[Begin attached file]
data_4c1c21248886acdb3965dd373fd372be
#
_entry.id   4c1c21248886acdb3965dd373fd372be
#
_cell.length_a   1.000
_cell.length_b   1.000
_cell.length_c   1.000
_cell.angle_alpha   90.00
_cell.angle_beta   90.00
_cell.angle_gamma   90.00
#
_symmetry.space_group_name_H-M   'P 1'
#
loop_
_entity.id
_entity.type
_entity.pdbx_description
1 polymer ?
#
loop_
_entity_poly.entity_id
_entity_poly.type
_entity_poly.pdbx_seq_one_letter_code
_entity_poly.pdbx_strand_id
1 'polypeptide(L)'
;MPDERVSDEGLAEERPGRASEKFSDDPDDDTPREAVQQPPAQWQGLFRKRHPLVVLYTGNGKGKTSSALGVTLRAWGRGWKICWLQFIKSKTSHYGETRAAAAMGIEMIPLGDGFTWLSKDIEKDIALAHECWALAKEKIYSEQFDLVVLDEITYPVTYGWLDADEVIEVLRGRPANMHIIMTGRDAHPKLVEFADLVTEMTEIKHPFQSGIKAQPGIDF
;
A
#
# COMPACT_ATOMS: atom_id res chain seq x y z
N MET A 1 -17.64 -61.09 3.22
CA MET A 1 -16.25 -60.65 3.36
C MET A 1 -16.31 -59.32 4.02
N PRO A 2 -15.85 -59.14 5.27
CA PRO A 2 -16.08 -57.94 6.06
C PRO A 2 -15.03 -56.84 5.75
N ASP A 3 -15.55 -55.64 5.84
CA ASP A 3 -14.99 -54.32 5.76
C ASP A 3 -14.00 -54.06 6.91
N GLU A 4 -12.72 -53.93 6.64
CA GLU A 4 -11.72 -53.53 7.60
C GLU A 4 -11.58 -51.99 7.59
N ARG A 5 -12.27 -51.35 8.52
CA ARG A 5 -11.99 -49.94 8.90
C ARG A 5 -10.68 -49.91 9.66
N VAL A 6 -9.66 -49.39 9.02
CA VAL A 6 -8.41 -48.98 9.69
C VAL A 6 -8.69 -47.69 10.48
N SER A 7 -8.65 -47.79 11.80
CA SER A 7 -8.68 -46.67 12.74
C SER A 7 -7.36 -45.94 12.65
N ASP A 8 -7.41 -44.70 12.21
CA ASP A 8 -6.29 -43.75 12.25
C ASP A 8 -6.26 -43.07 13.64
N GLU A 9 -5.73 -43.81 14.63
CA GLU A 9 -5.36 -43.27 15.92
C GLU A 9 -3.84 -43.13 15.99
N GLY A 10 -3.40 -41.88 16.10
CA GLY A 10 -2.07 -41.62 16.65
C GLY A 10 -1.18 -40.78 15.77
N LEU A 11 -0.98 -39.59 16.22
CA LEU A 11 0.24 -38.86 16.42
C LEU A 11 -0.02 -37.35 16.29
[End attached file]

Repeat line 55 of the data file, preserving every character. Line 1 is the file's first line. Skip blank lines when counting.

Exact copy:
N GLU A 9 -5.73 -43.81 14.63